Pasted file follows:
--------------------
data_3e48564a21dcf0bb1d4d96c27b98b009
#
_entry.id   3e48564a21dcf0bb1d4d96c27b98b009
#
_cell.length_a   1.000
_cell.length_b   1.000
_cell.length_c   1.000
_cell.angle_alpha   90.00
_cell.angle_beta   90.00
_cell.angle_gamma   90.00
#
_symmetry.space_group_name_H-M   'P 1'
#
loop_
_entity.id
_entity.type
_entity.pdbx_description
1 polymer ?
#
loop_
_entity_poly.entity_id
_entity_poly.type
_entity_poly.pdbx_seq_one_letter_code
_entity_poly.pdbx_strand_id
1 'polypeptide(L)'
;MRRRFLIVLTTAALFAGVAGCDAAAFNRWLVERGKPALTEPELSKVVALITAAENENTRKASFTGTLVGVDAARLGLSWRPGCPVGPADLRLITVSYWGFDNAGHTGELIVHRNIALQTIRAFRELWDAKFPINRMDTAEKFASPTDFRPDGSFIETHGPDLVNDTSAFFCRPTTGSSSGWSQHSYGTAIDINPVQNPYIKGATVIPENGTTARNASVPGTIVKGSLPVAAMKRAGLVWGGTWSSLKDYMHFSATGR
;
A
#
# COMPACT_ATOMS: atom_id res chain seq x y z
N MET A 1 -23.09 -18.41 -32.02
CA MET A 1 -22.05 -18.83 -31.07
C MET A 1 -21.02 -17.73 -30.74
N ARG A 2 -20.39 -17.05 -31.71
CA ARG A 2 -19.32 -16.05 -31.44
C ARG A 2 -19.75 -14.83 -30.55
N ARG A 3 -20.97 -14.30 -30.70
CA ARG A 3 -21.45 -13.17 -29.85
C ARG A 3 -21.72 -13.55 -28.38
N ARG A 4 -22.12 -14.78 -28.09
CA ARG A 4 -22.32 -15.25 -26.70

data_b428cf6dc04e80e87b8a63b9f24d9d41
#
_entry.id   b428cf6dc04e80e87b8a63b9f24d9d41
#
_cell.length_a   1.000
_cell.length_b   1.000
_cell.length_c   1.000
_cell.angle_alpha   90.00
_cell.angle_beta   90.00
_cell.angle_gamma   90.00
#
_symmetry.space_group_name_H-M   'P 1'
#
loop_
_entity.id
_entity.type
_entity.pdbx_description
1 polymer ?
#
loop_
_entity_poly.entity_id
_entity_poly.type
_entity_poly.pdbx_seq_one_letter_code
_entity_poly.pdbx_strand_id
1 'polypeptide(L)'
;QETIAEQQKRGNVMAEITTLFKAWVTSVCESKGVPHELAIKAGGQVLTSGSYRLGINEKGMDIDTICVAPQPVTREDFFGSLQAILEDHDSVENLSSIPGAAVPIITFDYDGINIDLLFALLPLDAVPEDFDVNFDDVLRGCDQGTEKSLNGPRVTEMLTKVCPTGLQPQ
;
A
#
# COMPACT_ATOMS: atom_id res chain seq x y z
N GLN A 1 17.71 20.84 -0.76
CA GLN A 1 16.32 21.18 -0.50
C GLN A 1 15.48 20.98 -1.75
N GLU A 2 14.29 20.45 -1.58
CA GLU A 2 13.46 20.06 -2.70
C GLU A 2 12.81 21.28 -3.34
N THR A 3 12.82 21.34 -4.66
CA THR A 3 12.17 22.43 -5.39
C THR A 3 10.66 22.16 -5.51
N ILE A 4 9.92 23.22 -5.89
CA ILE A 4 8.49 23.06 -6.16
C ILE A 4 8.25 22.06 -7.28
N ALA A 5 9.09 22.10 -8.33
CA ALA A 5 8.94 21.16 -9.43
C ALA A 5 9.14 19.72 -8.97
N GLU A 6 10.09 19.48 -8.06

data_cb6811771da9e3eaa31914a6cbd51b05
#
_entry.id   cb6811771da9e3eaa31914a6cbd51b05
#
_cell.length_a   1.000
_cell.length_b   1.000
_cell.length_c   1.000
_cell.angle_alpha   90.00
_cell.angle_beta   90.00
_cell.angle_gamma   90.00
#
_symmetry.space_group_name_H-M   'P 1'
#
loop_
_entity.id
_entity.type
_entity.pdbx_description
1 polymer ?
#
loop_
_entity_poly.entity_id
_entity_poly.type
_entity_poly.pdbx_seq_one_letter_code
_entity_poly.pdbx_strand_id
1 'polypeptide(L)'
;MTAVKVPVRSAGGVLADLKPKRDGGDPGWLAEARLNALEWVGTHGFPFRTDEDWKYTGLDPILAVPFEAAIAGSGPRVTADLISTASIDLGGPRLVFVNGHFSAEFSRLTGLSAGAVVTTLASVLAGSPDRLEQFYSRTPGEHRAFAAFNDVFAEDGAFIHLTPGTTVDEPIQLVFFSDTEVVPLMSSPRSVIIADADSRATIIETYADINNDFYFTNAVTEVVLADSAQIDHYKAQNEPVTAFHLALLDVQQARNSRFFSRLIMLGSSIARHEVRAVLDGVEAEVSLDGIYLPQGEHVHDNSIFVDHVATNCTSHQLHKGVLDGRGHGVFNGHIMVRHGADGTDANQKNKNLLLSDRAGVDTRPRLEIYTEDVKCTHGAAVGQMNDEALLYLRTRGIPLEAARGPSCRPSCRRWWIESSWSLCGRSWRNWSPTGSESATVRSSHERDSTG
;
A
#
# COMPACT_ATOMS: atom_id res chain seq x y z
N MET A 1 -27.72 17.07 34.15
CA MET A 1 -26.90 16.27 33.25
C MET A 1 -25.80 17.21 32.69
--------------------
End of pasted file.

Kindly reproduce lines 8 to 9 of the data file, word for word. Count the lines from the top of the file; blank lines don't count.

_cell.angle_alpha   90.00
_cell.angle_beta   90.00